Myofascial Triggerpoints: What has changed?

Triggerpoints - what had changed?

Myofascial triggerpoints: An evidence informed review

What does the current research say about myofascial triggerpoints?

The etiology of these sore spots is still not well understood, but that does not deny the existence of the clinical phenomenon.

A change in thought was sparked by A critical evaluation of the triggerpoint phenomenon published in the journal Rheumatology. This scientific article shines some much needed light on dogmatic view of myofascial triggerpoints, stating that past theories have been "flawed both in reasoning and in science". Some massage therapists take this as a hit against the efficacy of trigger point therapy, which it is not. Instead this article, serves to deconstruct the known etiology of myofascial trigger points, by calling into question long held assumptions about these enigmatic sore spots.

So, what are those sore spots that we continue to work on?

Here we are in 2016, nearly thirty years after the publication of ‘The Big Red Triggerpoint Book’, and there is still no consensus on the etiology of these sore spots. Fortunately the journal Pm&r published a paper that serves to forward our understanding on the subject. Myofascial Trigger Points Then and Now: A Historical and Scientific Perspective, is a narrative review that defines myofascial triggerpoints as “hard, discrete, palpable nodules in a taut band of skeletal muscle that may be spontaneously painful (i.e., active) or painful only on compression (i.e., latent).” Here we are provided a clear definition, but when it comes to the the question of what makes up a myofascial triggerpoint the author acknowledges that the etiology of these sore spots not well understood, and presents a number of alternative explanatory models for the clinical phenomenon that is known as a myofascial trigger point including: neurogenic inflammation, central sensitization, end-plate noise and fascial densifications.

Stepping Back: What is the big picture?

Myofascial trigger points certainly describe a phenomenon — sore, stiff, aching spots, that seem to at least be partially helped by massage.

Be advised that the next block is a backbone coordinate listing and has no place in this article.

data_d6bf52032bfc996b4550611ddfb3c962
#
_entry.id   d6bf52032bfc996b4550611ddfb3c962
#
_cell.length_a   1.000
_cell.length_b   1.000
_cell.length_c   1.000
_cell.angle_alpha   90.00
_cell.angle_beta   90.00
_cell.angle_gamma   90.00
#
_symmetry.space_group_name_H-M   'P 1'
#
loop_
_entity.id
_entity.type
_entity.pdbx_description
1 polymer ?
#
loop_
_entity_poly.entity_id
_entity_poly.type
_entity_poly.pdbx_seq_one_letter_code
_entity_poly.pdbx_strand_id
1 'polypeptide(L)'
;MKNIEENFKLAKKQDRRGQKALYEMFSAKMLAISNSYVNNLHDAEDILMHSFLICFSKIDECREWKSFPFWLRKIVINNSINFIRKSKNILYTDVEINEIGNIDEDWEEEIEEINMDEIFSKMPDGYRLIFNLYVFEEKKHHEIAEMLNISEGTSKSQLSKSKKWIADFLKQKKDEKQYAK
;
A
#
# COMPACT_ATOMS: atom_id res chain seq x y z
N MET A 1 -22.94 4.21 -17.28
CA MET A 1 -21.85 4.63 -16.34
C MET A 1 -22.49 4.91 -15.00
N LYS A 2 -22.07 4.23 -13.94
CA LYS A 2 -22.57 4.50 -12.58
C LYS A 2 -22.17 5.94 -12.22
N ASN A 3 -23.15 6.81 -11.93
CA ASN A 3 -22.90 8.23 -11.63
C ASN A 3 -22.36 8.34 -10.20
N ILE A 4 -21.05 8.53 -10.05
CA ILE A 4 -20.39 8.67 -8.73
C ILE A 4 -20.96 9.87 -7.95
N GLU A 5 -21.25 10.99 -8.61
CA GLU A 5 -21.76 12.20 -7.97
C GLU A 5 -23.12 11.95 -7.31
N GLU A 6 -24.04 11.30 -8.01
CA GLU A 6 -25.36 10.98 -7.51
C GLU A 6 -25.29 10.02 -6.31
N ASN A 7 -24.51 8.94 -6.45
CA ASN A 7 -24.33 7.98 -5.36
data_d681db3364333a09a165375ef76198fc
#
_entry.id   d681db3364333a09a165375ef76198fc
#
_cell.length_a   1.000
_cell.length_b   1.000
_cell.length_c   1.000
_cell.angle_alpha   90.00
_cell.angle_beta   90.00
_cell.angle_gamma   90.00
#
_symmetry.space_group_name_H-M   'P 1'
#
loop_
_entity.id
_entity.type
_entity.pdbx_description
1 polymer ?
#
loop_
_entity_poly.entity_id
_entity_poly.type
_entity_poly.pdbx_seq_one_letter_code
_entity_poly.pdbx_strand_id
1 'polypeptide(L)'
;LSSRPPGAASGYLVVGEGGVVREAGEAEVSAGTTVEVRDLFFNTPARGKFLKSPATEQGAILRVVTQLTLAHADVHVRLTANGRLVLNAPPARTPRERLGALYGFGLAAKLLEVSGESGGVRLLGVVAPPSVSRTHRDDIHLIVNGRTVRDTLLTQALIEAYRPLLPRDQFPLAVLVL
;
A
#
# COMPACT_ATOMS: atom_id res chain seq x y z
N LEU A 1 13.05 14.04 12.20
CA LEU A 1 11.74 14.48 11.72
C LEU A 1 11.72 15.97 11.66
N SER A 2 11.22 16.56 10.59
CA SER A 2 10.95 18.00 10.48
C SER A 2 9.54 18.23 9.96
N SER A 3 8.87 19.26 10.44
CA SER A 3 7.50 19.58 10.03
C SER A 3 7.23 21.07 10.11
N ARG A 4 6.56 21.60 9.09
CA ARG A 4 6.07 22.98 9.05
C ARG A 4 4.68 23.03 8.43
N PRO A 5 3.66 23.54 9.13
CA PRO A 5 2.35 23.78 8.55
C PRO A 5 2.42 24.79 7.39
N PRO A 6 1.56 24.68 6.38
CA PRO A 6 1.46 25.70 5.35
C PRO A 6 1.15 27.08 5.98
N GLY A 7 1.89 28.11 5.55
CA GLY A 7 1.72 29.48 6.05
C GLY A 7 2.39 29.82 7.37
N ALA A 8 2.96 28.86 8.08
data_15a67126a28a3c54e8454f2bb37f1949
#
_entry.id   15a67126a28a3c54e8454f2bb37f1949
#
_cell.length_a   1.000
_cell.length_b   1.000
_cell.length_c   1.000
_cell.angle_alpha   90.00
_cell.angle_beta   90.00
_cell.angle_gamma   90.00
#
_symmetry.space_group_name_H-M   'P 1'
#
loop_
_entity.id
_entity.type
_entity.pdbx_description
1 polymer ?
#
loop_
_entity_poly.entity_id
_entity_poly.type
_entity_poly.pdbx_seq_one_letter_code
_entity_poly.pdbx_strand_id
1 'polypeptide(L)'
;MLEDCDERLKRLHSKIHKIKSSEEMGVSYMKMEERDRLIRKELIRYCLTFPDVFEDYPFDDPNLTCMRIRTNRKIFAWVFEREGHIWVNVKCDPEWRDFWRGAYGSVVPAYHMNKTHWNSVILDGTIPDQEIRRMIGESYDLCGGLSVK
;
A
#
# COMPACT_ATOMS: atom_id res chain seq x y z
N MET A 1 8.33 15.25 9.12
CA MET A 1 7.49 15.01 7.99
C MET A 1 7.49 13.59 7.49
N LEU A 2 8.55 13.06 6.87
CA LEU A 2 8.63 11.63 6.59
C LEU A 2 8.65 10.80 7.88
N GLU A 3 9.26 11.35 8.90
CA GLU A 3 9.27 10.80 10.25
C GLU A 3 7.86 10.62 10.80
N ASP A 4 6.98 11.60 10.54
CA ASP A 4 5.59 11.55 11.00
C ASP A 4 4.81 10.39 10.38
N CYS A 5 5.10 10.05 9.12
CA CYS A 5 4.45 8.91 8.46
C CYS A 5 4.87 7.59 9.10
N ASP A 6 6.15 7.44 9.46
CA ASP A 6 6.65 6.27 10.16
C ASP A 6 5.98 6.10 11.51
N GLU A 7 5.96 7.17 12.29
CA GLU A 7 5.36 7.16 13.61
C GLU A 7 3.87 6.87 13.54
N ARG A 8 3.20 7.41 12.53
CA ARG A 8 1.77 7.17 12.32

From a clinical perspective, “myofascial trigger points” certainly describe a phenomenon — sore, stiff, aching spots, that seems to at least be partially helped by massage. The issue is that there is still uncertainty on the subject of triggerpoints and researchers are still unsure what tissues are involved and how these change in response to treatment. 

Bodies are dynamic and complex, this is why ascribing patients pain solely to myofascial triggerpoints or other tissue-driven pain problem is often an oversimplification of a very complex process. Whether we ‘correcting a local pathology', ‘providing sensory input’ resulting in the descending modulation of pain, or a combination of both, many patients’ continue to benefit from triggerpoint therapy. So even if our explanations have changed, what hasn’t changed is that many aches and pains can at least be partially helped by a combination of: compressions, active release or muscle stripping.

Links for the curious

Arendt‐Nielsen, Lars, and Matteo Castaldo. (2015) MTPs are a Peripheral Source of Nociception. Pain Medicine

Bron, C., & Dommerholt, J. D. (2012). Etiology of Myofascial Trigger Points. Current Pain and Headache Reports.

Chen, Q., Bensamoun, S., Basford, J. R., Thompson, J. M., & An, K. (2007). Identification and Quantification of Myofascial Taut Bands With Magnetic Resonance Elastography. Archives of Physical Medicine and Rehabilitation.

Chen, Q., Wang, H., Gay, R. E., Thompson, J. M., Manduca, A., An, K., . . . Basford, J. R. (2016). Quantification of Myofascial Taut Bands. Archives of Physical Medicine and Rehabilitation.

Simons, D. G. (2008). New Views of Myofascial Trigger Points: Etiology and Diagnosis. Archives of Physical Medicine and Rehabilitation

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